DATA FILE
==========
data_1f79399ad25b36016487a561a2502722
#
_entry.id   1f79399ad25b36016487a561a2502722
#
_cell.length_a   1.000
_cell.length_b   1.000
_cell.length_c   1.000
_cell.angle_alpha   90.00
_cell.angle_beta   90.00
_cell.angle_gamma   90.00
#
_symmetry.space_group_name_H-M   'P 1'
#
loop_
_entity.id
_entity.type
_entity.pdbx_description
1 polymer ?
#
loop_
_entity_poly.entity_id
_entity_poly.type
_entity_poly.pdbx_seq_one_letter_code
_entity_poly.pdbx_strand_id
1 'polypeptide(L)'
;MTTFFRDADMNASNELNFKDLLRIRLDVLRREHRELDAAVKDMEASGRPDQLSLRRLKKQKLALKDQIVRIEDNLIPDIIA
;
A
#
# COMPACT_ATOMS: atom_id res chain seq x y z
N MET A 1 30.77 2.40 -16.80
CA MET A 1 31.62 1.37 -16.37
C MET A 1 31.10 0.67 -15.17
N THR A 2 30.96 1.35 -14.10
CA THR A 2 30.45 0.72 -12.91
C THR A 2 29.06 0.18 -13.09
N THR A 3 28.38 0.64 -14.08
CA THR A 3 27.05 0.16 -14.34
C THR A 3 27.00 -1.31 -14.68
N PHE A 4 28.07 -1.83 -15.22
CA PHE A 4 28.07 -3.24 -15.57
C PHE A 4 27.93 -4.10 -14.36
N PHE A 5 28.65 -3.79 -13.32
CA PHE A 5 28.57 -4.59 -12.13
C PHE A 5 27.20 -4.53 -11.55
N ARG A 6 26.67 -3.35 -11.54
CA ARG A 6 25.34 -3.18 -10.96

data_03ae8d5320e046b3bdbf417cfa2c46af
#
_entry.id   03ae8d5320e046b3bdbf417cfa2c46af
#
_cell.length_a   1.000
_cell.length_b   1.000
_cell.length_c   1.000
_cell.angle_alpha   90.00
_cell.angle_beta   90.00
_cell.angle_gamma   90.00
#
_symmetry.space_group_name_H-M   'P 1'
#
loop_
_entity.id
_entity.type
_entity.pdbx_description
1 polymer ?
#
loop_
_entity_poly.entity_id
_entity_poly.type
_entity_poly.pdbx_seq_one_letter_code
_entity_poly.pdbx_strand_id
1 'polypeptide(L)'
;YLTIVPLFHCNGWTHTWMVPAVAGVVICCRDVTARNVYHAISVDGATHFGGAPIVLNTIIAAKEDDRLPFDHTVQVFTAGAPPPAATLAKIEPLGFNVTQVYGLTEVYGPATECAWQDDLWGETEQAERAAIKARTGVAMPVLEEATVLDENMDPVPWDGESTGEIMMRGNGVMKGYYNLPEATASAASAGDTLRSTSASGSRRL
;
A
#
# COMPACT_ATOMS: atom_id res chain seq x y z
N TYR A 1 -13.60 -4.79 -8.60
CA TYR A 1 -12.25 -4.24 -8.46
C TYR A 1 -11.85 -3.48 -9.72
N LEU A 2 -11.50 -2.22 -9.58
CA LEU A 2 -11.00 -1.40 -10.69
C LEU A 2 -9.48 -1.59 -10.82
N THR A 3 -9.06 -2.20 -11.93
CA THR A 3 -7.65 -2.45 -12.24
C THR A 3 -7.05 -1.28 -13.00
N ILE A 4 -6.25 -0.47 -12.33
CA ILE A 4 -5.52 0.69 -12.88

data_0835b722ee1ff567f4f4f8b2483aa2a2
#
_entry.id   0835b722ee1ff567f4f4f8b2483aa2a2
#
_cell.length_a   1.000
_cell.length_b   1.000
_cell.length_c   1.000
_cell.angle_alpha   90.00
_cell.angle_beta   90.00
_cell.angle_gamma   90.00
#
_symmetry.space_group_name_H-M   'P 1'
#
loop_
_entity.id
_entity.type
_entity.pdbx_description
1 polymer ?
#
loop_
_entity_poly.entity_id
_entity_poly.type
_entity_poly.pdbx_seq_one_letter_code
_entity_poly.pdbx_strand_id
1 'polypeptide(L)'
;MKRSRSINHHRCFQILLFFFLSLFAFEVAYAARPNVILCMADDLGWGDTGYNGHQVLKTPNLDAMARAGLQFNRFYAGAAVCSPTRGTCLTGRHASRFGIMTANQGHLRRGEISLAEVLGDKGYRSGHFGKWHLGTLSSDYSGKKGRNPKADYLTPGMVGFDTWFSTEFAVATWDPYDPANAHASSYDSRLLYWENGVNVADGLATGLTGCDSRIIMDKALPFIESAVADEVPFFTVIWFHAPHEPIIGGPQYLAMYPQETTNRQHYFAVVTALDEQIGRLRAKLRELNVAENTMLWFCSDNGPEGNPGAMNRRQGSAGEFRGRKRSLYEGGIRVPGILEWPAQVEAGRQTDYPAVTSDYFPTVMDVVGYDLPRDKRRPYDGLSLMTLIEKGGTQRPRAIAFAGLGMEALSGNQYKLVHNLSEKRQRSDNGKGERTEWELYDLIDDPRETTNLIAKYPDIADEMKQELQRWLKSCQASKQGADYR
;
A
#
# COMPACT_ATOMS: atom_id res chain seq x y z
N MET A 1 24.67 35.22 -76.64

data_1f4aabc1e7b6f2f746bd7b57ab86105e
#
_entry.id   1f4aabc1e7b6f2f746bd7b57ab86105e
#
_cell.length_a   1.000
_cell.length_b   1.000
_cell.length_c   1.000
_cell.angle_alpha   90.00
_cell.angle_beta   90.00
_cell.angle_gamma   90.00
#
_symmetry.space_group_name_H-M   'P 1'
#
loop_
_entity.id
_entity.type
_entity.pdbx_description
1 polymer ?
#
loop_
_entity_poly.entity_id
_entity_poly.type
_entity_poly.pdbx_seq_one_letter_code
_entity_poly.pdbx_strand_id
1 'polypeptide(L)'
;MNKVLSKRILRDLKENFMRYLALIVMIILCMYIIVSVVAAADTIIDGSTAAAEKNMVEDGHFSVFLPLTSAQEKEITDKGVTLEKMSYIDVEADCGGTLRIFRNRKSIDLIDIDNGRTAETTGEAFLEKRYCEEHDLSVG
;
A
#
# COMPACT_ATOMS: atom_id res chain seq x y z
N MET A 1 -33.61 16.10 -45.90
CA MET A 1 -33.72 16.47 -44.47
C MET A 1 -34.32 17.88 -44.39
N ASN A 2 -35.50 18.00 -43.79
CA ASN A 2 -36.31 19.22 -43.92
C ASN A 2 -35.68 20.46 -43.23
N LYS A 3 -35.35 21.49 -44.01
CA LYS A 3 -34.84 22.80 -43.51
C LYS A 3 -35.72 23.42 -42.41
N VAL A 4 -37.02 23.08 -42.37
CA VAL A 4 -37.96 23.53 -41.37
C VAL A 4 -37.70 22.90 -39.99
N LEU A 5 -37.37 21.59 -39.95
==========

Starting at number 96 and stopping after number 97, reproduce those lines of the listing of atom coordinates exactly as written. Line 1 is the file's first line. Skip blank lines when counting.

_cell.angle_alpha   90.00
_cell.angle_beta   90.00